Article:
As a first followup to my article that looked in to the economics of heating my garage (The Garage Heater), I ordered myself a TEMPer USB temperature sensor to do some fact checking. Note - I use the term fact pretty loosely... more like "numbers I made up using formulas I found on the internet."
The software I'm using to record the data is called ThermoHID (http://www.thermohid.co.uk) - a freeware app which is far superior to the terrible software that comes with the sensor. For this test, I went out on a 5 degree day, bought a bunch of propane, and did my best to keep the garage 60 and 85 degrees for three hours or so:
The first thing I would like to point out in the data is the pause in the initial heat up. It's darn cold out - the garage started around 38, which it seems to be able to maintain with just heat leaking in from the house (there's one finished wall w/ a house on the other side), so when we tried to heat it up to 85 the first time, the propane tank froze up and we had to switch to a warm one. That's just what happens when you use a 106,000 BTU propane heater with a 20lb tank. It simply can't support that rate (something about vaporization rates).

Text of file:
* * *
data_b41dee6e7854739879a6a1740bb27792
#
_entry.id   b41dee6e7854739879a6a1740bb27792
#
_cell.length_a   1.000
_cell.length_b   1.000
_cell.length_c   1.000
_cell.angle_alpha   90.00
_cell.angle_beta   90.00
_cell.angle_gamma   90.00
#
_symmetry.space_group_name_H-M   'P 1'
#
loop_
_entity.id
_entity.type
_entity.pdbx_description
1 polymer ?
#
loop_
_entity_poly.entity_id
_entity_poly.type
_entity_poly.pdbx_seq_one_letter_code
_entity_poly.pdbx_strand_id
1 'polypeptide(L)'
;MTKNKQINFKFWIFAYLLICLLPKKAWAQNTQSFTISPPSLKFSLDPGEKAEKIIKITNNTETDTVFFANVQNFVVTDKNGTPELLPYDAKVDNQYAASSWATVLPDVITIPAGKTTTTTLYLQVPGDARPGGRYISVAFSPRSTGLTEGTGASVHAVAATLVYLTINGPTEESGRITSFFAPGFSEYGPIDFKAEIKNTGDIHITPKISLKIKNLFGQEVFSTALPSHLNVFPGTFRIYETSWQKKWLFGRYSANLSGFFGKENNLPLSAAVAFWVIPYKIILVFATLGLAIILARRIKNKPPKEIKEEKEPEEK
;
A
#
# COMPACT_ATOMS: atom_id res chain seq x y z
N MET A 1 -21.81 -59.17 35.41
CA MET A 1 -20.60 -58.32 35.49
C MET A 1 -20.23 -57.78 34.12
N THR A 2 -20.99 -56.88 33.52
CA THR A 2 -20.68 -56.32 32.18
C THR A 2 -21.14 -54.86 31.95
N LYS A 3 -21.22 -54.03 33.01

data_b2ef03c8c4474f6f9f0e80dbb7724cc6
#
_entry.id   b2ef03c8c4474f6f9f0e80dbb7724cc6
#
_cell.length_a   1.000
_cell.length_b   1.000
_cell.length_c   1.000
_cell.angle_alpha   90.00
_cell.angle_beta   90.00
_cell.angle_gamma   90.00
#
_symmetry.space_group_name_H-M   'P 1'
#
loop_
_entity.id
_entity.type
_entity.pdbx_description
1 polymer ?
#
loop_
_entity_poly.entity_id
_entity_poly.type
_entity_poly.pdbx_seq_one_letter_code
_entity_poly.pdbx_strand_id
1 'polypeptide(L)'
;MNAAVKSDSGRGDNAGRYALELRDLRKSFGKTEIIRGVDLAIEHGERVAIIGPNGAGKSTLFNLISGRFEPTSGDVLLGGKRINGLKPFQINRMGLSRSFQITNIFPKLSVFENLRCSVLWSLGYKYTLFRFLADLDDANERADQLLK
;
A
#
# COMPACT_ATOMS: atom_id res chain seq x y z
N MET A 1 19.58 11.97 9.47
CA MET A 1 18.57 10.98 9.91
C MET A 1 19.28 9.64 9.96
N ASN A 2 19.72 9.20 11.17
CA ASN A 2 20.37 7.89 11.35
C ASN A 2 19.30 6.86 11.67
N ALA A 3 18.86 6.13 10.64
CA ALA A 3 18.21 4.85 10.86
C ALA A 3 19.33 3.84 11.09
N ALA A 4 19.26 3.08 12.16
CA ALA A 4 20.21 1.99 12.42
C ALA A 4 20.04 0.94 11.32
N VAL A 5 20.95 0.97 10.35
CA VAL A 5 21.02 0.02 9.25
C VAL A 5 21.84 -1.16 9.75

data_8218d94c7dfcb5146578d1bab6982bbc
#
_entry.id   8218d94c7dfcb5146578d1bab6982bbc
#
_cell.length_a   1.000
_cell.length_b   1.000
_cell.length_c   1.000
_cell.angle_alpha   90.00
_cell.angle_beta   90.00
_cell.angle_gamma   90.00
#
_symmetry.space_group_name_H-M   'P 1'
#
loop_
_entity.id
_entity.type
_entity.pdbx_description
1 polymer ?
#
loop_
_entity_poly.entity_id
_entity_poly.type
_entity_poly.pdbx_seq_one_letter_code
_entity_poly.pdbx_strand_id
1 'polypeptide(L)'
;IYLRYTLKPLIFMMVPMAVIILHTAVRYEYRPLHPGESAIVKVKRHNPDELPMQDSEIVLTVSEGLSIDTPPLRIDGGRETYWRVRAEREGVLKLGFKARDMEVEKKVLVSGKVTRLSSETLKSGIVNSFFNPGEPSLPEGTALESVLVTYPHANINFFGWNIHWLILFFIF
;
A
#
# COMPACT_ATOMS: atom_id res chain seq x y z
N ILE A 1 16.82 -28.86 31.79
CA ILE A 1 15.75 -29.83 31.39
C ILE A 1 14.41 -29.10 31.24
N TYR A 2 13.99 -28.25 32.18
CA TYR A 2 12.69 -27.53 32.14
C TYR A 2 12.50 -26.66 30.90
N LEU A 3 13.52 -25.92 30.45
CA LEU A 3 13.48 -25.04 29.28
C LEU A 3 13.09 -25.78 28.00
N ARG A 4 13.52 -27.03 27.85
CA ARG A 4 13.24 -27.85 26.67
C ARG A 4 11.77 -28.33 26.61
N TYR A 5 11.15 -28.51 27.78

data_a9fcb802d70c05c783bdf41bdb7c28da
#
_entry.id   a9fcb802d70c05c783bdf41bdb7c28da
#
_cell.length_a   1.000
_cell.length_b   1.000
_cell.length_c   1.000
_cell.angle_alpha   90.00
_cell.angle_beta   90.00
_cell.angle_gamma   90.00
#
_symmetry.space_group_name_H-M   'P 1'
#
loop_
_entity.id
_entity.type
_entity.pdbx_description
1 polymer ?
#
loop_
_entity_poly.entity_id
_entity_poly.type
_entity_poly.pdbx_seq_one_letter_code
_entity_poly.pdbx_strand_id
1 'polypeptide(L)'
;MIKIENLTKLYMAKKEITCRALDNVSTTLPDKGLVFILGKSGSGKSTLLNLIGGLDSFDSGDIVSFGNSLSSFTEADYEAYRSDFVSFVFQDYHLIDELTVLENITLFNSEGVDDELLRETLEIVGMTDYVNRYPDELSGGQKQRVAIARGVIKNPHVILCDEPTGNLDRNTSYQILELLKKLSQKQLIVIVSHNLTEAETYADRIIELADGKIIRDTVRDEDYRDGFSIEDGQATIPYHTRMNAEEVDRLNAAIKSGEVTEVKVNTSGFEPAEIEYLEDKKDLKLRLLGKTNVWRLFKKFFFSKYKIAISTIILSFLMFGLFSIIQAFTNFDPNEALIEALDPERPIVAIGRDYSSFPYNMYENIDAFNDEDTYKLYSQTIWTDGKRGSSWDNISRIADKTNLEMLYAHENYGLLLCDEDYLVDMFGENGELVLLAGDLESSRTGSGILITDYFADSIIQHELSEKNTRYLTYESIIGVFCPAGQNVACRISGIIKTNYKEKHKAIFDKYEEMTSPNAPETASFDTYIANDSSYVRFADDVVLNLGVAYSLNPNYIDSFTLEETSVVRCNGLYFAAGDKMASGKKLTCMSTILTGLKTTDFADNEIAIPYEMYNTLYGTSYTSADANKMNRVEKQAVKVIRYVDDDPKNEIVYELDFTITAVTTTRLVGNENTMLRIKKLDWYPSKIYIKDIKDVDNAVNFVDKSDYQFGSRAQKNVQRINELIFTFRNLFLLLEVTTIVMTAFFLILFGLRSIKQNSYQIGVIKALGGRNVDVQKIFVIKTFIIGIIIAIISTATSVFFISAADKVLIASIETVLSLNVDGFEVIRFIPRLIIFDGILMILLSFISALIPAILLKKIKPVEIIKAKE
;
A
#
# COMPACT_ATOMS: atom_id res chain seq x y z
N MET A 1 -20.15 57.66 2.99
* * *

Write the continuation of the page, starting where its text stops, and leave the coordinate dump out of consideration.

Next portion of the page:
And finally - it's interesting that as time goes by, it takes less time to heat the garage back up and it takes more time to lose the heat. I'm pretty sure this is due to all the "stuff" in the garage(cars, garage slab, some engines, refrigerators, tools, workbenches, etc). Heating up air is one thing, but heating up stuff - that takes more energy and it has its own rate of heat loss. But when your "stuff" loses heat because the air around it is cooler, the heat goes in to the air - the air we're trying to keep hot. Just an interesting observation. I'm also fairly sure that 106K BTU heater is putting out nowhere near that hooked up to a 20lb tank, it simply couldn't have been based on how fast that much energy should be able to heat the garage. Now to move on to the inevitable - the Natural Gas heater.